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We Undervalue Women in Science at Our Peril

September 19, 2000|JALEH DAIE | Jaleh Daie is founder of Women in Science and Technology Alliance. She is senior advisor at the David and Lucile Packard Foundation

You do not have to live in Silicon Valley or be a genius to understand the close link between the expansion of our economy and advances in science and technology. To keep pace, we must reach out to all segments of our population--particularly women and minorities--who are essential to keeping our competitive edge.

While a case can be made for all underrepresented groups, for the moment, let's take the case of women, many of whom are on the sidelines in their fields. After more than 30 years of positive intervention, a few good policies and some truly tangible results, the science and technology work force remains, unmistakably, male-dominated.

According to a recent National Science and Technology Council report, white males in 1997 received less than half of all science and technology degrees, yet they held 65% of the jobs in those fields. While women earned nearly half of the undergraduate degrees and a third of the doctoral degrees, they held only 18% of the science and technology jobs.

To make matters worse, in fields such as computer science, where the great demand for skilled workers is going unabated, women are earning fewer degrees today than they did a decade or more ago (28% in 1999 versus 37% in 1985).

The conventional wisdom emphasizes a numbers problem--not enough women are in the pipeline. This is a myth. In the life sciences, there is now parity in numbers, but equity remains elusive.

Take molecular biology. Today, about half of the PhDs in molecular biology are awarded to women. But in the field's upper levels and in tracks with potential for significant and timely career advancement, women are still grossly underrepresented.

The chilly climate for women in academia, outlined in a 1999 Massachusetts Institute of Technology report on the status of its women faculty in science, is replicated in the corporate world and government agencies. In the nascent field of biotechnology, for example, where women have busted the numbers myth, only 1% of top positions in biotech corporations (CEO, chief operating officer, chief scientific or technology officer, research director) are held by women, sending a powerfully discouraging signal.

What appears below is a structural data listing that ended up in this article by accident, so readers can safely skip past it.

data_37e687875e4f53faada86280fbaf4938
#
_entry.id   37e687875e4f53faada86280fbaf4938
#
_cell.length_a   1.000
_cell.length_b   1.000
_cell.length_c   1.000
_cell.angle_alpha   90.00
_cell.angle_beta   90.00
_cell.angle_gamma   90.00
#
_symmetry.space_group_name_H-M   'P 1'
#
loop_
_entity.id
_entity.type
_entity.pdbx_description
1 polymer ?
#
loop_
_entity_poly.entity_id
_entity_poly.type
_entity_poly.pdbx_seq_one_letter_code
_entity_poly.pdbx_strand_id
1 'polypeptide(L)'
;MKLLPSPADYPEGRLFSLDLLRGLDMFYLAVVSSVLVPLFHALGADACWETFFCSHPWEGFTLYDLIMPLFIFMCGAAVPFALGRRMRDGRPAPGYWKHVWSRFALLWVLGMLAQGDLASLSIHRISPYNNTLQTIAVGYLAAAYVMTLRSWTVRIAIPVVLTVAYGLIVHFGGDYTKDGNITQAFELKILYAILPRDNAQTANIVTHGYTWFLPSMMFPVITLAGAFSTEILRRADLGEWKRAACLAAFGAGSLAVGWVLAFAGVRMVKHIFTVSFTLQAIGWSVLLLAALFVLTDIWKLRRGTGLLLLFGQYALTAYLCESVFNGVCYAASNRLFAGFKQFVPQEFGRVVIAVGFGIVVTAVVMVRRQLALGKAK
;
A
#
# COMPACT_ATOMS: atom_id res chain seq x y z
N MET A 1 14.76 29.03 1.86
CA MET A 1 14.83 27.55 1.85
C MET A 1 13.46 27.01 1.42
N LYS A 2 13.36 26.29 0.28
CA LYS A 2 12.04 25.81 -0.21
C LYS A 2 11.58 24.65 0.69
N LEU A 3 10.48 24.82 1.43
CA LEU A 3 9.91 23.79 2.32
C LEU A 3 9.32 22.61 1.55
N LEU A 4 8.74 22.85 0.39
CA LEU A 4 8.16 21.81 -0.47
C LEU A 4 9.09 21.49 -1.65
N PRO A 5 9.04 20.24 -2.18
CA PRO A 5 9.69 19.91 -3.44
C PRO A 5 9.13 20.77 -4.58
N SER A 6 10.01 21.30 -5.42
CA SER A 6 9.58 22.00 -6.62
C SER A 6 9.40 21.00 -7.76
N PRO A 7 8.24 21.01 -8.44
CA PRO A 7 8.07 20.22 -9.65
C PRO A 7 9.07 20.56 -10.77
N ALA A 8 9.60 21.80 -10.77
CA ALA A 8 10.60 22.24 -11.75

These data suggest the absence of a direct relationship between science and technology education and careers. In other words, many men enter and succeed in the science and technology work force without earning degrees in those fields, and many women who have earned such degrees drop out of the science and technology work force. Why?

A reasonable interpretation is that the climate and culture of science and technology workplaces are unwelcoming to women. While the causes for the situation are complex, we must recognize the evidence for differences in biological and cognitive wiring and learning styles between women and men, as well as social conditioning. We need to learn to not only respect these differences, but to exploit them, both in educational settings as well as in the workplace.

This issue is about more than the ideal of social justice. The imbalance has serious implications for our national competitiveness. Only about one-third of our population is white male. We can't continue to rely on this small a part of our population to fill the growing number of high-tech jobs. Nor can we rely forever on importing skilled work force.

Our economic success will be compromised unless we figure out how to attract and retain women in these jobs and increase the number of women at the top of their fields.

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